the equations round. We will look at this below.
What do the Eo values tell you?
They tell you: what is the best reducing and oxidising agents (and worst) and what reactions are likely to
occur.
an electron acceptor
An oxidising agent gets reduced, therefore it is:

an electron donor
A reducing agent gets oxidised, therefore it is:

In the table above, or any other table of these values:

reducing agents are always on the right hand side and oxidising agents are always on the left hand side

students often get confused by this. Think about it. A reducing agent gets oxidised. Therefore that
species must increase in oxidation state. The half-equations show exactly what is happening:

e.g. Zn2+ + 2e- Zn

The reducing agent must be Zn as it is can only become Zn 2+. If someone said Zn 2+ is the oxidising
agent then this would imply that Zn 2+ is increasing to an oxidation state higher than 2+. Firstly this is
impossible but also the equation only has Zn and Zn2+ in it! Use the equations.

Following on from this:

the more negative the potential the better a reducing agent it is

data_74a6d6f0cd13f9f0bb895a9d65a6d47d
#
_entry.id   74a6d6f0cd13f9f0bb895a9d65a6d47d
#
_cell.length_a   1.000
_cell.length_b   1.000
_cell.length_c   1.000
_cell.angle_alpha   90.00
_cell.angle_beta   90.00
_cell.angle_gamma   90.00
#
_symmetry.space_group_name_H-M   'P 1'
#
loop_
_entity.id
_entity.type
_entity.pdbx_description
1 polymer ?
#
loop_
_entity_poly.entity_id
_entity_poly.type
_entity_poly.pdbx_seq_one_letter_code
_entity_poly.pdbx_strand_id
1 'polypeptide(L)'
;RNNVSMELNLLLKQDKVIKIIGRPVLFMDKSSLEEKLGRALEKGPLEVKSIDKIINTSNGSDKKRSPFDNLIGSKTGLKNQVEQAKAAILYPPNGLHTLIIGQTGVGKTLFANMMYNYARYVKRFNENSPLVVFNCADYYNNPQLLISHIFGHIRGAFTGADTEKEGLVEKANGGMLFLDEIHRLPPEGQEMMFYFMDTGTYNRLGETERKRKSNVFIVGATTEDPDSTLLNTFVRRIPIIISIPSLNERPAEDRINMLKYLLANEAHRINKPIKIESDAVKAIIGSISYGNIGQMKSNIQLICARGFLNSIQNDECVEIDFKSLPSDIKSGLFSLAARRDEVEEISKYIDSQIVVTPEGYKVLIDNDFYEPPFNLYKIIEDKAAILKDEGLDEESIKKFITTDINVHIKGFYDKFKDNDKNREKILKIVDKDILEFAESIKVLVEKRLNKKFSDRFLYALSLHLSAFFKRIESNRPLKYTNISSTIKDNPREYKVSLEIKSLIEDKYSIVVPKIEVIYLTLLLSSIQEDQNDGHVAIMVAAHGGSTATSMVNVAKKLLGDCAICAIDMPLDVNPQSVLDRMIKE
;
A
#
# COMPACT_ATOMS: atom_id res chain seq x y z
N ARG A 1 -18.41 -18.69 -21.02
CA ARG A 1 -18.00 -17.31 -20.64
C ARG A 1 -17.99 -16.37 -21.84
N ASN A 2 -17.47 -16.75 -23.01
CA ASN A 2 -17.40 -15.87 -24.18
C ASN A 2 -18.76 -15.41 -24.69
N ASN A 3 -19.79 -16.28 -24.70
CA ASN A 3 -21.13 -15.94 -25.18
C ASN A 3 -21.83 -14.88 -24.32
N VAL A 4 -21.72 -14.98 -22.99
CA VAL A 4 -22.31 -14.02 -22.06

In the table above, the most negative value is for the reduction of Zn2+:

Zn2+(aq) + e- Zn(aq)
Therefore, Zn is the best reducing agent.

This means, in the table above, Zn will reduce everything with a more positive potential. i.e. it will
reduce the species on the left hand side that have more positive potentials. For example, Fe 3+ Fe2+, Ag+
Ag etc.

And we can also say that:

the more positive the potential then the better an oxidising agent it is

This means that MnO4- is the best oxidising agent in the table. And will therefore oxidize anything (on the
right hand side) with a lower Eo value. For example, Zn Zn2+, Fe2+ Fe3+ etc.

Ecell Values
Now that you know what the Eo values mean, you need to use them to calculate the Ecell values, which are
just simple subtractions.

Ecell = Eo of the more positive value Eo of the more negative value

The Ecell value tells us if a reaction is likely to occur or not. If E cell is a positive value then the reaction is
likely occur. The higher the value, the more likely the reaction is to happen.

you do not have to multiply the Eo value by anything ever.

You can think of this topic as bit like entropy i.e. they both predict whether a reaction is likely to occur or
not.

Ecell is proportional to both lnK and S

If the Ecell value increases, then the equilibrium lies further to the right.